Bake in preheated 350 degree oven for 20-25 minutes or until toothpick comes out clean.  cool in pans on wire rack for 5 minutes.  Remove from pans; cool completely and frost.

Cream Cheese Frosting
Beat 1 8 oz. package of cream cheese, softened, 1/4 cup or 1/2 stick butter, softened, 2 tablespoons sour cream and 2 teaspoons pure vanilla extract in large bowl unti light and fluffy.  Gradually beat in 1 box (16 oz) confectioner's sugar until smooth.  Frost cooled cupcakes.

Tuesday, December 14, 2010

Sugar Cookie Gingerbread Men and Chocolate Crackles

Santa would love Double Chocolate Crackles
Baking in Boston

I flew to Boston last weekend to visit my oldest daughter and my youngest grandchild, Jonah-now 20 months old. Abby and I decided to bake Christmas cookies but thought Jonah would like the taste of sugar cookies better than gingerbread. I mixed up the batter and he had his first taste of cookie dough right off the spatula.

He loved putting mini M & M's on as eyes, nose or whatever!

When Jonah took his nap Abby and I made a batch of chocolate cookies. The recipe came from the Food Network Magazine I'd purchased and read on the plane.  The process was fast and easy, required no mixer and tasted delicious- not too sweet.  Abby declared them,  "two bites of goodness."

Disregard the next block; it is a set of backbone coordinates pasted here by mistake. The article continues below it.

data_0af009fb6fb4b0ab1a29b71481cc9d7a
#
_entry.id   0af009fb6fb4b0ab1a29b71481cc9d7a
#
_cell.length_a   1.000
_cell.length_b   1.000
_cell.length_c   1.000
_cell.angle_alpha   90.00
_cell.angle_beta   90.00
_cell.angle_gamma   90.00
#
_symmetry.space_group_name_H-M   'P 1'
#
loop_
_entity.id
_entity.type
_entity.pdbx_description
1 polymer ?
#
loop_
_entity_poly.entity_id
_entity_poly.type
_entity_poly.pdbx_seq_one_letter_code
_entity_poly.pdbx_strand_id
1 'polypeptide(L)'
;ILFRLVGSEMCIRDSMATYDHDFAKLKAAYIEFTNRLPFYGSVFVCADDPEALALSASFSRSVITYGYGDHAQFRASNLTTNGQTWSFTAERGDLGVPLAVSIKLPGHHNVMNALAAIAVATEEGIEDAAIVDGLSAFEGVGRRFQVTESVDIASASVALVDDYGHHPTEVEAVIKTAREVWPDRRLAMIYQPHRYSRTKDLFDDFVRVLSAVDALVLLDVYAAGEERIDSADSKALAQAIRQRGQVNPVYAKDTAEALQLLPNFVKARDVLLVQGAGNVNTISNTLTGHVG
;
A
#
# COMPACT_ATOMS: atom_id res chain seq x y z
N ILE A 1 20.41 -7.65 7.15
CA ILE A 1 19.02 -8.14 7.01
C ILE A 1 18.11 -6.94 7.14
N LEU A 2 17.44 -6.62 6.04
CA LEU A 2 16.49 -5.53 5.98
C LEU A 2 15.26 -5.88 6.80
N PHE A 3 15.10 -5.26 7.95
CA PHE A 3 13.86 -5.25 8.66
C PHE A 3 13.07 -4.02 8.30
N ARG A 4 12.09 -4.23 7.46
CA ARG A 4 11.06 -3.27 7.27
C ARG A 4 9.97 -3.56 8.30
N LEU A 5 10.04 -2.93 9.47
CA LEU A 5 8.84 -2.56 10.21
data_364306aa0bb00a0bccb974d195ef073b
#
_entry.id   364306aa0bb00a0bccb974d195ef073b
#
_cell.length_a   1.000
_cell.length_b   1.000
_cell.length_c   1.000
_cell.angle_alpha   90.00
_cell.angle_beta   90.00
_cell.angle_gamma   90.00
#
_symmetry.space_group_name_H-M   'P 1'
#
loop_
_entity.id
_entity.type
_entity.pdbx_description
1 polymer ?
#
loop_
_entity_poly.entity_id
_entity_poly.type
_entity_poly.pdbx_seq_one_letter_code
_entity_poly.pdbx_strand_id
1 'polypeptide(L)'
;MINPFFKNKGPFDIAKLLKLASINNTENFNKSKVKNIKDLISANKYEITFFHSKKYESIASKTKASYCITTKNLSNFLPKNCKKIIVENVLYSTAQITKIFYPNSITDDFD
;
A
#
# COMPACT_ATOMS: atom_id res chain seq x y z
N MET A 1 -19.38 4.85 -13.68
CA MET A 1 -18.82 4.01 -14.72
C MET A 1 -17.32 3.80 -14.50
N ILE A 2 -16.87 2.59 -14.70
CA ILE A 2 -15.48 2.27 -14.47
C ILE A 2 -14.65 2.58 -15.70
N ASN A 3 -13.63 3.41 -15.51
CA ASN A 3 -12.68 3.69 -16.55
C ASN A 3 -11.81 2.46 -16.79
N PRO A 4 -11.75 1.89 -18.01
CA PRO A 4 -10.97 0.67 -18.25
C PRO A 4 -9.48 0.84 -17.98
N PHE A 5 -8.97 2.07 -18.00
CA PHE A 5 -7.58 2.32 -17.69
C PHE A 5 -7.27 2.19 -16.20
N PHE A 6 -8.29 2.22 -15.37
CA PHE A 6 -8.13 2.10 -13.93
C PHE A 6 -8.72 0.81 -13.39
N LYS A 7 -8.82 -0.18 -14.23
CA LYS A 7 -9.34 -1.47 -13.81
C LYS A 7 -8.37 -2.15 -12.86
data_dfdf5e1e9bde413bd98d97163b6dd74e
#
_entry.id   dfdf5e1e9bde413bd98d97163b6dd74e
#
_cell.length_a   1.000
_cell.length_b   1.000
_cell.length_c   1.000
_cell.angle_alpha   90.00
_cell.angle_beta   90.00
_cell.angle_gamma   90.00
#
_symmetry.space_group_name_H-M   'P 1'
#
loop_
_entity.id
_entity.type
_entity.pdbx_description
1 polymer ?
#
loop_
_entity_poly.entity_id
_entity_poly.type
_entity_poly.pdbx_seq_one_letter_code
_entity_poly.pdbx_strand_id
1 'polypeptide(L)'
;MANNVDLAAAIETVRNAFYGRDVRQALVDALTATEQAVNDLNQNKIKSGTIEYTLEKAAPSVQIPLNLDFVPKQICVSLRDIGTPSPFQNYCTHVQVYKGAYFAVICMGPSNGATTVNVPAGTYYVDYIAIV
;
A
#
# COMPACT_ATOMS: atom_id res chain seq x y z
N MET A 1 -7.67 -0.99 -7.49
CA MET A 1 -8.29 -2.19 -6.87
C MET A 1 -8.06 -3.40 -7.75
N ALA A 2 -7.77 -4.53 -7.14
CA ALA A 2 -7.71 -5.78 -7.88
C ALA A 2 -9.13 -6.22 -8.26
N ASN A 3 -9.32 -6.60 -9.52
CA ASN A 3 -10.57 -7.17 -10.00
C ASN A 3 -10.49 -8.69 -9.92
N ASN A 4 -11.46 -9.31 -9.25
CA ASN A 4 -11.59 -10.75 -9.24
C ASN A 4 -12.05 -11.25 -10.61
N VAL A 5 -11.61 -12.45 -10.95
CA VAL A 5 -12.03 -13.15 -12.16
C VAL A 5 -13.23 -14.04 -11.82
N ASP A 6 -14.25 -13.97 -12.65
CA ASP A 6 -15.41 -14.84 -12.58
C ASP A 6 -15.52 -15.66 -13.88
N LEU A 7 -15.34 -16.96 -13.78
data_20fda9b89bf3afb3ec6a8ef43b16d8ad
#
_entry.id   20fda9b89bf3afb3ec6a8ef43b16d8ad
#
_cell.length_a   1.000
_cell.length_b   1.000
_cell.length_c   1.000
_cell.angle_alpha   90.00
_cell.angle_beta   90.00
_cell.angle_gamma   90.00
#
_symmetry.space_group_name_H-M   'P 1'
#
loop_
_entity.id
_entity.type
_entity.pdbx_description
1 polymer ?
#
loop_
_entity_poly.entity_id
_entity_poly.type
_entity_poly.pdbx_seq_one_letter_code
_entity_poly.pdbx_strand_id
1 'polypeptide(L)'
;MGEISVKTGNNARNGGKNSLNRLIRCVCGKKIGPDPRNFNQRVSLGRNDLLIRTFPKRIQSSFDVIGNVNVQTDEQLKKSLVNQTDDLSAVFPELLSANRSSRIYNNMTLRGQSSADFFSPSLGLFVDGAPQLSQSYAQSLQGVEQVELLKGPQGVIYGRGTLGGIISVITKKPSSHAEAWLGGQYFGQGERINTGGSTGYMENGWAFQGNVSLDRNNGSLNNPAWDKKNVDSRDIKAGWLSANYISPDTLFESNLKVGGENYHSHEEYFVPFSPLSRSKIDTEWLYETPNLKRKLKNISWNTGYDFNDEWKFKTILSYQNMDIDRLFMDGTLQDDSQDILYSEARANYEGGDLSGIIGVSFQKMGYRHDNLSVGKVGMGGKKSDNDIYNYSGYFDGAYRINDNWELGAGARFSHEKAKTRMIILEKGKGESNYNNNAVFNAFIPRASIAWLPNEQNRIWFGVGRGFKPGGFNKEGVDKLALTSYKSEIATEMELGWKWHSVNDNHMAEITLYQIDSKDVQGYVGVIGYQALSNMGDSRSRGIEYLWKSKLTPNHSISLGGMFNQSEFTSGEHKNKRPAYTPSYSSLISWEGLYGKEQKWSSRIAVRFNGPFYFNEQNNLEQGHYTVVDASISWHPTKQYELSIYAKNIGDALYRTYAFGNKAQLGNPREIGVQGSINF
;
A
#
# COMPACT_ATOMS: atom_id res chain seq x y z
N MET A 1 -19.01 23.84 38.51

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Double Chocolate Crackles
From The Food Network Magazine- December 2010
Makes 24-30 cookies

1 1/2 cup all-purpose flour
1/2 cup granulated sugar
1/2 cup Dutch-process cocoa powder
1 teaspoon baking powder
1/2 teaspoon salt
6 Tablespoons unsalted butter, melted
2 large eggs, lightly beaten
1/2 cup white chocolate chips
1 cup confectioner's sugar

1.  Whisk the flour, granulated sugar, cocoa, baking powder and salt in a medium bowl.  Whisk in the melted butter and eggs until combined, then stir in the white chocolate chips.  Cover and chill until form- 1 hour or longer.

2.  Preheat the oven to 350 degrees. Line baking sheets with parchment paper or silicon.  Put the confectioner's sugar in a shallow bowl. Roll tablespoons of the dough into balls, then roll in the confectioner's sugar until well coated.  Place 1 inch apart on the baking sheets.

3.  Bake until the cookies are puffed and tops are cracked, about 10 minutes.  Let cool 2 minutes and on the baking sheets, then transfer to a wire rack to cool.  Store in an airtight container for up to 1 week.

Tuesday, December 7, 2010

Bizcochitos and Posadas for Christmas

New Mexico's State Cookie : Bizcochitos